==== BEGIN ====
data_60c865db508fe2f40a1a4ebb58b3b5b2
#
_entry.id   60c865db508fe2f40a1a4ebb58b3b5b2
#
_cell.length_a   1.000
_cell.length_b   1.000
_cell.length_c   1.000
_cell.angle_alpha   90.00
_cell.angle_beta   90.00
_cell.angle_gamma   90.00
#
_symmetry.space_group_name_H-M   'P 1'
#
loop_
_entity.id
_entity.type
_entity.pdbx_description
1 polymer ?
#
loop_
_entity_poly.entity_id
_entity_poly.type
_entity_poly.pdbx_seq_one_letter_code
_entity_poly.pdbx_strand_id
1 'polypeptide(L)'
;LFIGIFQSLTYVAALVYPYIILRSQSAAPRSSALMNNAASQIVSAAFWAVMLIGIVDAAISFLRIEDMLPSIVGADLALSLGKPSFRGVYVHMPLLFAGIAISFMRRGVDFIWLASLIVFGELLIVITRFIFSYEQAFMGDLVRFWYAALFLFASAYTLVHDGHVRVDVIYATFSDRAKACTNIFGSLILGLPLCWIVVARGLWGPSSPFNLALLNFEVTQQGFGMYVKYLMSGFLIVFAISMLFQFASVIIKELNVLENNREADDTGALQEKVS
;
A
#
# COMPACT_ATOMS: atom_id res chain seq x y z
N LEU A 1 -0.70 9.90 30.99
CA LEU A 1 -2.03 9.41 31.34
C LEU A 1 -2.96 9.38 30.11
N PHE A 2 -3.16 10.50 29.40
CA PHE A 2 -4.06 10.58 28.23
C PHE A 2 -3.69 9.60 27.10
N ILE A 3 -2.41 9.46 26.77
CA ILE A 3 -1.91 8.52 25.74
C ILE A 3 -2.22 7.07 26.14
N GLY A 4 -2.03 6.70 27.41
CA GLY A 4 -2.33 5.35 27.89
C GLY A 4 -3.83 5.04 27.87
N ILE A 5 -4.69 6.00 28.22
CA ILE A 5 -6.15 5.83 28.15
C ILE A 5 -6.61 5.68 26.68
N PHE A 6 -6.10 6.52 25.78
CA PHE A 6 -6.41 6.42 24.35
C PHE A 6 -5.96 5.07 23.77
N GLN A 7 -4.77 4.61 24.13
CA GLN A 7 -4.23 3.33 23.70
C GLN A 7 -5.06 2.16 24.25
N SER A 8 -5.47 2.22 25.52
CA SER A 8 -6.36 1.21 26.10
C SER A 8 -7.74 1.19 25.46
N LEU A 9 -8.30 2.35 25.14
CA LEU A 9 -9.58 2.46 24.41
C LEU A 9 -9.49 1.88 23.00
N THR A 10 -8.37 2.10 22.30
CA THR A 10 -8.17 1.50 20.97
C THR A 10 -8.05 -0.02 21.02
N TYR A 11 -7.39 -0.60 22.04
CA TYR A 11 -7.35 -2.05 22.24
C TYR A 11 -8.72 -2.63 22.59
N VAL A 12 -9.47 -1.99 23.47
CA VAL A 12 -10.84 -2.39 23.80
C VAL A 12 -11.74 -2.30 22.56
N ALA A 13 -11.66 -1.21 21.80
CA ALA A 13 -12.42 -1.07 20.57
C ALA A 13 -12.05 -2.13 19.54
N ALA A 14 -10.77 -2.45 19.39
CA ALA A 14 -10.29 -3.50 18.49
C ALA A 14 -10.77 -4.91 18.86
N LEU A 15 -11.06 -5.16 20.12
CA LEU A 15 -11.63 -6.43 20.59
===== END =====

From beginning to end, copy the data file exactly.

data_60c865db508fe2f40a1a4ebb58b3b5b2
#
_entry.id   60c865db508fe2f40a1a4ebb58b3b5b2
#
_cell.length_a   1.000
_cell.length_b   1.000
_cell.length_c   1.000
_cell.angle_alpha   90.00
_cell.angle_beta   90.00
_cell.angle_gamma   90.00
#
_symmetry.space_group_name_H-M   'P 1'
#
loop_
_entity.id
_entity.type
_entity.pdbx_description
1 polymer ?
#
loop_
_entity_poly.entity_id
_entity_poly.type
_entity_poly.pdbx_seq_one_letter_code
_entity_poly.pdbx_strand_id
1 'polypeptide(L)'
;LFIGIFQSLTYVAALVYPYIILRSQSAAPRSSALMNNAASQIVSAAFWAVMLIGIVDAAISFLRIEDMLPSIVGADLALSLGKPSFRGVYVHMPLLFAGIAISFMRRGVDFIWLASLIVFGELLIVITRFIFSYEQAFMGDLVRFWYAALFLFASAYTLVHDGHVRVDVIYATFSDRAKACTNIFGSLILGLPLCWIVVARGLWGPSSPFNLALLNFEVTQQGFGMYVKYLMSGFLIVFAISMLFQFASVIIKELNVLENNREADDTGALQEKVS
;
A
#
# COMPACT_ATOMS: atom_id res chain seq x y z
N LEU A 1 -0.70 9.90 30.99
CA LEU A 1 -2.03 9.41 31.34
C LEU A 1 -2.96 9.38 30.11
N PHE A 2 -3.16 10.50 29.40
CA PHE A 2 -4.06 10.58 28.23
C PHE A 2 -3.69 9.60 27.10
N ILE A 3 -2.41 9.46 26.77
CA ILE A 3 -1.91 8.52 25.74
C ILE A 3 -2.22 7.07 26.14
N GLY A 4 -2.03 6.70 27.41
CA GLY A 4 -2.33 5.35 27.89
C GLY A 4 -3.83 5.04 27.87
N ILE A 5 -4.69 6.00 28.22
CA ILE A 5 -6.15 5.83 28.15
C ILE A 5 -6.61 5.68 26.68
N PHE A 6 -6.10 6.52 25.78
CA PHE A 6 -6.41 6.42 24.35
C PHE A 6 -5.96 5.07 23.77
N GLN A 7 -4.77 4.61 24.13
CA GLN A 7 -4.23 3.33 23.70
C GLN A 7 -5.06 2.16 24.25
N SER A 8 -5.47 2.22 25.52
CA SER A 8 -6.36 1.21 26.10
C SER A 8 -7.74 1.19 25.46
N LEU A 9 -8.30 2.35 25.14
CA LEU A 9 -9.58 2.46 24.41
C LEU A 9 -9.49 1.88 23.00
N THR A 10 -8.37 2.10 22.30
CA THR A 10 -8.17 1.50 20.97
C THR A 10 -8.05 -0.02 21.02
N TYR A 11 -7.39 -0.60 22.04
CA TYR A 11 -7.35 -2.05 22.24
C TYR A 11 -8.72 -2.63 22.59
N VAL A 12 -9.47 -1.99 23.47
CA VAL A 12 -10.84 -2.39 23.80
C VAL A 12 -11.74 -2.30 22.56
N ALA A 13 -11.66 -1.21 21.80
CA ALA A 13 -12.42 -1.07 20.57
C ALA A 13 -12.05 -2.13 19.54
N ALA A 14 -10.77 -2.45 19.39
CA ALA A 14 -10.29 -3.50 18.49
C ALA A 14 -10.77 -4.91 18.86
N LEU A 15 -11.06 -5.16 20.12
CA LEU A 15 -11.63 -6.43 20.59